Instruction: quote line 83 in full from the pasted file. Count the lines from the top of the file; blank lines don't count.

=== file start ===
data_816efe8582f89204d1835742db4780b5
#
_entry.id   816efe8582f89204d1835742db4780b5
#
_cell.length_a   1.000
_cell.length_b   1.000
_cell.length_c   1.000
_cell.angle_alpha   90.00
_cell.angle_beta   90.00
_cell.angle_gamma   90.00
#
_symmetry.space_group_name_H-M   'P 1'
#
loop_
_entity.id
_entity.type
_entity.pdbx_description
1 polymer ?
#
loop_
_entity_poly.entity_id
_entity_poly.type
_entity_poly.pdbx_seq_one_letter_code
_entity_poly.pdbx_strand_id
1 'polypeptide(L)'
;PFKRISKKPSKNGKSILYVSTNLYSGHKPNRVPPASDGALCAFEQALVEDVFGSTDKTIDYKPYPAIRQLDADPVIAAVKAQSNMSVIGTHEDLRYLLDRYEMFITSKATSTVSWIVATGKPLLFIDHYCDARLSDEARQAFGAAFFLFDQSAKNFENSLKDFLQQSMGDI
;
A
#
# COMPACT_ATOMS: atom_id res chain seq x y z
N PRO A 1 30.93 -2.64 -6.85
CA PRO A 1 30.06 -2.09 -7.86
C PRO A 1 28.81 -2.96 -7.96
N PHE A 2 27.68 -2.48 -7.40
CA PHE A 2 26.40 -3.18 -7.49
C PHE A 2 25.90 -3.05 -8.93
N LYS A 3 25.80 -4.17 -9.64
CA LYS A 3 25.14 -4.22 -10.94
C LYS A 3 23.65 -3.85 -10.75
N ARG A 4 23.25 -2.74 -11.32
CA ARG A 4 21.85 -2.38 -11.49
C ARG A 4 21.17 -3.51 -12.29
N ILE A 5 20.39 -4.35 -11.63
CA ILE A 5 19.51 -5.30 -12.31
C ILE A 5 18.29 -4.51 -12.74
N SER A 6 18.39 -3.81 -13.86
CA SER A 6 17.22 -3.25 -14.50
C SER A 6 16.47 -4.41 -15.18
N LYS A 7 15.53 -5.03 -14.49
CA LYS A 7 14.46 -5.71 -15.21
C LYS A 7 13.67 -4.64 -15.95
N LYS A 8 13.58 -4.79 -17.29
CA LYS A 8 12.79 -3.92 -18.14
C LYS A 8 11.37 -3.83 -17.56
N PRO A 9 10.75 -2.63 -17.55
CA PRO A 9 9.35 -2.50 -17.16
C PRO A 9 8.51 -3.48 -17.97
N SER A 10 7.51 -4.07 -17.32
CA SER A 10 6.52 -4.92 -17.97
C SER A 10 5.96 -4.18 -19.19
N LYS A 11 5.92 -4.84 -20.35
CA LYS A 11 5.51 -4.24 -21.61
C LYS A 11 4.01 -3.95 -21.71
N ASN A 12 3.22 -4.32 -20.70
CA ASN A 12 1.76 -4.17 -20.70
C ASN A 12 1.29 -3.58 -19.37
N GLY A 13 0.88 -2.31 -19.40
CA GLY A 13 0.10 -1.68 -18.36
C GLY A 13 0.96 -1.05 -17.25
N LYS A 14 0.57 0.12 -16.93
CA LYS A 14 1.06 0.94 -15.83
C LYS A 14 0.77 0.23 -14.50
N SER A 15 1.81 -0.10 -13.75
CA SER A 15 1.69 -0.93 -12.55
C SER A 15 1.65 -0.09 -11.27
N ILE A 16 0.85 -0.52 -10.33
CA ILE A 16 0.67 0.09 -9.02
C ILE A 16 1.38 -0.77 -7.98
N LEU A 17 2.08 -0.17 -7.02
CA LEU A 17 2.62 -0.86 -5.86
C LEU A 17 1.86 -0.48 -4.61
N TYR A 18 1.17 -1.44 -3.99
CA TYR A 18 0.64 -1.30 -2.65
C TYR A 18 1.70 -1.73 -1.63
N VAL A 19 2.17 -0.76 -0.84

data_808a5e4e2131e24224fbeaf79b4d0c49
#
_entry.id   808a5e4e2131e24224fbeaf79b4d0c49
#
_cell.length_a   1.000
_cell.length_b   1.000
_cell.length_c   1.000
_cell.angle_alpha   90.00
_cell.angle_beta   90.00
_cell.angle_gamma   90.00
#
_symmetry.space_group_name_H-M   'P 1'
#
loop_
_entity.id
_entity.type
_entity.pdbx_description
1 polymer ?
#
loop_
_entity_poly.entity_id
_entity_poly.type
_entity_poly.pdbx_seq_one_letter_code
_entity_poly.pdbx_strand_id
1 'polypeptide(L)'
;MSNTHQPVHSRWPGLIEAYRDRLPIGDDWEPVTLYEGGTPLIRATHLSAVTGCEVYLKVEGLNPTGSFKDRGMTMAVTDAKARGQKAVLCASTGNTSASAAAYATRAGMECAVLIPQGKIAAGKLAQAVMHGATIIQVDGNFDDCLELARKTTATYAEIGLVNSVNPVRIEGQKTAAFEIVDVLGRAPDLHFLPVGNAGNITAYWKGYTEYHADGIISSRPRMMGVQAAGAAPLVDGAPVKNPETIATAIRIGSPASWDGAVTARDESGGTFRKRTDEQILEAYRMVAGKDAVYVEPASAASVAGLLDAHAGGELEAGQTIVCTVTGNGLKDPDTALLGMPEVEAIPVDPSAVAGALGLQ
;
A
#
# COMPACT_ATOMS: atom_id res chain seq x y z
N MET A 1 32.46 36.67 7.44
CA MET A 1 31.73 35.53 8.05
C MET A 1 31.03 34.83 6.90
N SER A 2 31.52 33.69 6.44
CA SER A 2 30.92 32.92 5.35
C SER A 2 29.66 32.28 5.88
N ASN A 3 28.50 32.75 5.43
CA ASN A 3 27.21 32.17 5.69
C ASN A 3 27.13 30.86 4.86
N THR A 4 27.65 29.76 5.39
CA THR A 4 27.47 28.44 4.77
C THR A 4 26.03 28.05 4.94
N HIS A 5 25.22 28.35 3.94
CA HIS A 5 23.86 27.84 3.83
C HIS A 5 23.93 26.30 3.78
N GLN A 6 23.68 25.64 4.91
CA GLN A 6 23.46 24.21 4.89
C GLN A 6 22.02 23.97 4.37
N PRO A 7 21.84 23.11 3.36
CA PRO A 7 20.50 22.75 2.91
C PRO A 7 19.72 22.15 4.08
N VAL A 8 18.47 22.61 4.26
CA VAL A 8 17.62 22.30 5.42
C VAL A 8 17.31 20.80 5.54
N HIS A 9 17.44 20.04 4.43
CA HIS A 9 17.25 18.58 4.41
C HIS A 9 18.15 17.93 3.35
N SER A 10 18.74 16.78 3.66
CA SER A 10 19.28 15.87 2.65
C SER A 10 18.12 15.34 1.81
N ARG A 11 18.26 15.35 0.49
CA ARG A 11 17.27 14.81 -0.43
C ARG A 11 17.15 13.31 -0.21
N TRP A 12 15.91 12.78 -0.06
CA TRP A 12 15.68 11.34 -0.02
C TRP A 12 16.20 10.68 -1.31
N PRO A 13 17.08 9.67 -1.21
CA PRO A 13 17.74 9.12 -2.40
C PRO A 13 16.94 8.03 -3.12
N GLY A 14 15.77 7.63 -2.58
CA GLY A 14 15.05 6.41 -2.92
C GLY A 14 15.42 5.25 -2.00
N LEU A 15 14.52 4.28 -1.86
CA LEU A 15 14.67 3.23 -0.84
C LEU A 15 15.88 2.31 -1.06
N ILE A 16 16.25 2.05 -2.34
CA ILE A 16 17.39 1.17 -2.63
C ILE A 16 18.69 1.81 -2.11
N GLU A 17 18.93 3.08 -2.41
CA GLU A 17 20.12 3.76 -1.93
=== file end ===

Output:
CA TYR A 18 0.64 -1.30 -2.65